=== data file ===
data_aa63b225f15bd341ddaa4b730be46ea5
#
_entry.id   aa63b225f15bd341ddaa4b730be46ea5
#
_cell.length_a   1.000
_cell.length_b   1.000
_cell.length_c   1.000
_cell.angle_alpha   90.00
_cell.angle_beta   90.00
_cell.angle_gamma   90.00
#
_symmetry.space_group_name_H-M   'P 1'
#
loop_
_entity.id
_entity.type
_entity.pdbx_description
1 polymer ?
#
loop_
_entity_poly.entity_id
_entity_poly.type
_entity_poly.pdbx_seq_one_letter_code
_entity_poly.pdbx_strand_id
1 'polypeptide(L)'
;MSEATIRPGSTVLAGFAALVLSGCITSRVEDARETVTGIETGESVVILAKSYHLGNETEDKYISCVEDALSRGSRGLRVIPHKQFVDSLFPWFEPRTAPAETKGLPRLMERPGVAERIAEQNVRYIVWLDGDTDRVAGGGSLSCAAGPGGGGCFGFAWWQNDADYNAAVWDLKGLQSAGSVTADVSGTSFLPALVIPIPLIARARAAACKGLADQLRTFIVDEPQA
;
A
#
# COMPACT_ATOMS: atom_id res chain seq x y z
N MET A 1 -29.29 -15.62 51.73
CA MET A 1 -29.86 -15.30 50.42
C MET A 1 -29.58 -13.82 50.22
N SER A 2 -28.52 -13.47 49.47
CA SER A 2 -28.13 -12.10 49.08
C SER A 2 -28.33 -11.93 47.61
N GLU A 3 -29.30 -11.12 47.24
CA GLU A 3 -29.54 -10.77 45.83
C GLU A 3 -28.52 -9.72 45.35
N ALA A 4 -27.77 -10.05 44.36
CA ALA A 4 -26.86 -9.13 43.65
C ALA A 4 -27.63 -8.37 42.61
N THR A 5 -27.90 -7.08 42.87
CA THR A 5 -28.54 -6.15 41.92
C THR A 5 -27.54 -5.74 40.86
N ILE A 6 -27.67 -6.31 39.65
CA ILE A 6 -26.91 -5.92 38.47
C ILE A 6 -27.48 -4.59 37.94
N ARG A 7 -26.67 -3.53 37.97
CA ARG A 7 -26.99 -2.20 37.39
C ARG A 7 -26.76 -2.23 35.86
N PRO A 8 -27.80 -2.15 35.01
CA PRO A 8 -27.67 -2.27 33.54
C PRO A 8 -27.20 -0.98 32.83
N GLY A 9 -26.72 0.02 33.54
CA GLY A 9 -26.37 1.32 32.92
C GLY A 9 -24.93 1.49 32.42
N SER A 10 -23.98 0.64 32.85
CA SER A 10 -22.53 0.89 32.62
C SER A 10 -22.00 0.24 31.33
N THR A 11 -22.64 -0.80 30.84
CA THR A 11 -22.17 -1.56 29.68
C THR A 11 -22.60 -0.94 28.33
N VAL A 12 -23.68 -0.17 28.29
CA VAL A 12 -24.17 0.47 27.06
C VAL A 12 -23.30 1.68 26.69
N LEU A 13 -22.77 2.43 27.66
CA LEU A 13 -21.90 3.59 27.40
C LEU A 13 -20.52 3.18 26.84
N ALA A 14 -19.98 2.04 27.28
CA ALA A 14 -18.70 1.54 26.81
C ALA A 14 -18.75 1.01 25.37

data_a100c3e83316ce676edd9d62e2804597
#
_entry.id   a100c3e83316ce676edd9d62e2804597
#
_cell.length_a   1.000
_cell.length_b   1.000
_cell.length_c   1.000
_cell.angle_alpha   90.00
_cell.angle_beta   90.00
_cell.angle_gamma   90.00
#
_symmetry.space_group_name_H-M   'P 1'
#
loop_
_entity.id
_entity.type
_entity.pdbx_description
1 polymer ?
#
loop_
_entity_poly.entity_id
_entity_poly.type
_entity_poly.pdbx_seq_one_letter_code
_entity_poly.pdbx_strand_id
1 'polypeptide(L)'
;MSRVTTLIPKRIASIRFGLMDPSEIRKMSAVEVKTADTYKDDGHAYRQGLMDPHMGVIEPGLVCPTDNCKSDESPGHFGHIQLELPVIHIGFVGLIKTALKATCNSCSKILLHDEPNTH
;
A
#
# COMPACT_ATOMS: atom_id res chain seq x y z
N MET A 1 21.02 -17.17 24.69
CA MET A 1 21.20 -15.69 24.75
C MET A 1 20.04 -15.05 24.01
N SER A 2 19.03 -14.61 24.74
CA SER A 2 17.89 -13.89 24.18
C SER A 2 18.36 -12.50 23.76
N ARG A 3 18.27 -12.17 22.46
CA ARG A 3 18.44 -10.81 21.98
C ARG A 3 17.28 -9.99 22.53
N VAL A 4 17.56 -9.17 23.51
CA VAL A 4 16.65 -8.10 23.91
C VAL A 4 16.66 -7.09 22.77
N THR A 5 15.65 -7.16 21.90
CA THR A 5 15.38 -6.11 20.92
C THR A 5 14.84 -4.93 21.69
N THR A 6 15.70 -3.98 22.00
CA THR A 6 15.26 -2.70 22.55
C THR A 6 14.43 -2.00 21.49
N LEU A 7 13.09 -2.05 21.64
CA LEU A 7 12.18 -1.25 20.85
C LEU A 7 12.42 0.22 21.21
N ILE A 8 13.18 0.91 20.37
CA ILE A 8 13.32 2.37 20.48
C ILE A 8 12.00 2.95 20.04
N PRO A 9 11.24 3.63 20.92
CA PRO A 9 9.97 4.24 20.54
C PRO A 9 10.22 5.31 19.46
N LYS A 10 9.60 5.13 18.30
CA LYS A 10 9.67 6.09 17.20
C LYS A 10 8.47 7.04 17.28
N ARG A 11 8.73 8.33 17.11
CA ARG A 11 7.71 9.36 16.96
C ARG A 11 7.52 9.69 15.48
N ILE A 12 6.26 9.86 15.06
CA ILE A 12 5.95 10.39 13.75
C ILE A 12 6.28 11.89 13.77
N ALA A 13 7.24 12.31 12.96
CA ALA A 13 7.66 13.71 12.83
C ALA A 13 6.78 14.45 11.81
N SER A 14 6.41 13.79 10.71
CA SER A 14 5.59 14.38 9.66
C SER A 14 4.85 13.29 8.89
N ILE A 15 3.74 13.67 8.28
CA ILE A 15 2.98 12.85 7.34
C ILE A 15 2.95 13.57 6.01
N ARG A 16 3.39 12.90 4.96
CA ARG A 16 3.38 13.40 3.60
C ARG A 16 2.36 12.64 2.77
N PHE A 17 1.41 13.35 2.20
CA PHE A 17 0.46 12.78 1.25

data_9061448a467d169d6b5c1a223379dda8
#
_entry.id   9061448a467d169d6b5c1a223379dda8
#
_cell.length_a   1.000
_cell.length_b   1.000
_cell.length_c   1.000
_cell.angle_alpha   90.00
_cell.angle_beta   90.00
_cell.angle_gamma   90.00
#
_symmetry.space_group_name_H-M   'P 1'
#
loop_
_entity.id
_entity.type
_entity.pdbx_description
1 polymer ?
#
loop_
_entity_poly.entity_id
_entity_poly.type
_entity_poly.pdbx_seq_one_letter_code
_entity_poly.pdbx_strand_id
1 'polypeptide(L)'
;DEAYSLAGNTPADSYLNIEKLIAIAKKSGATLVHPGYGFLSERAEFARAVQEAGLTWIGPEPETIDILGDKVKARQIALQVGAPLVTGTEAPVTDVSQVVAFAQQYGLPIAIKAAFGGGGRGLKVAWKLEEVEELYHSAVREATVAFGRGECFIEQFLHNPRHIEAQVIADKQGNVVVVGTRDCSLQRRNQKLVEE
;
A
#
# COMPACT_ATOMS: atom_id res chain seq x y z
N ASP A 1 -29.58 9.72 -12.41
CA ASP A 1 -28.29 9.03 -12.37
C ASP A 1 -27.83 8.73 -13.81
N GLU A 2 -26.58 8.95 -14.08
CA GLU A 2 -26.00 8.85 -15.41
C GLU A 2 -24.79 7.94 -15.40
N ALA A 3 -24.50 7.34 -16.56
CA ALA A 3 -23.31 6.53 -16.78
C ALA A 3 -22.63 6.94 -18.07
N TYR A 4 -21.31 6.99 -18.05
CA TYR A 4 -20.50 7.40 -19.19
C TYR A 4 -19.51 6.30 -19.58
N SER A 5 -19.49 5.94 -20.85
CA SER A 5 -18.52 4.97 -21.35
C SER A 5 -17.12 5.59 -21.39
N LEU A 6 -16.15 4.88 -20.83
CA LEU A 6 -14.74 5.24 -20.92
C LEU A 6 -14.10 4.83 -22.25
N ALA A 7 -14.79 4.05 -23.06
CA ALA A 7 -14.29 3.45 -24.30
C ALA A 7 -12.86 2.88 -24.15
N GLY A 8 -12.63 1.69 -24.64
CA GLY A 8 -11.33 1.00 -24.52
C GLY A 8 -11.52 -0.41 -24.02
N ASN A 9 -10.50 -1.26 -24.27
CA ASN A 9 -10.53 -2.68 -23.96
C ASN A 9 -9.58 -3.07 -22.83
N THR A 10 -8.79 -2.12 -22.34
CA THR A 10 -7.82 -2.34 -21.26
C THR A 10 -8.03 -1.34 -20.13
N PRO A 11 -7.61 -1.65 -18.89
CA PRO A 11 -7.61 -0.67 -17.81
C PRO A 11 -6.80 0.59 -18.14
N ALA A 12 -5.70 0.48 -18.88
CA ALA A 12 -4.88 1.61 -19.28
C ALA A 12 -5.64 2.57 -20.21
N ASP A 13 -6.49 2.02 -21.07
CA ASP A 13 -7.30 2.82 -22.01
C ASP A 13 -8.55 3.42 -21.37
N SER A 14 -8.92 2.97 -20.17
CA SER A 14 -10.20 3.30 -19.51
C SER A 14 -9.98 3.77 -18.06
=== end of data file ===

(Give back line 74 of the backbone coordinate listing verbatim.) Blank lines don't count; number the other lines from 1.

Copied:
#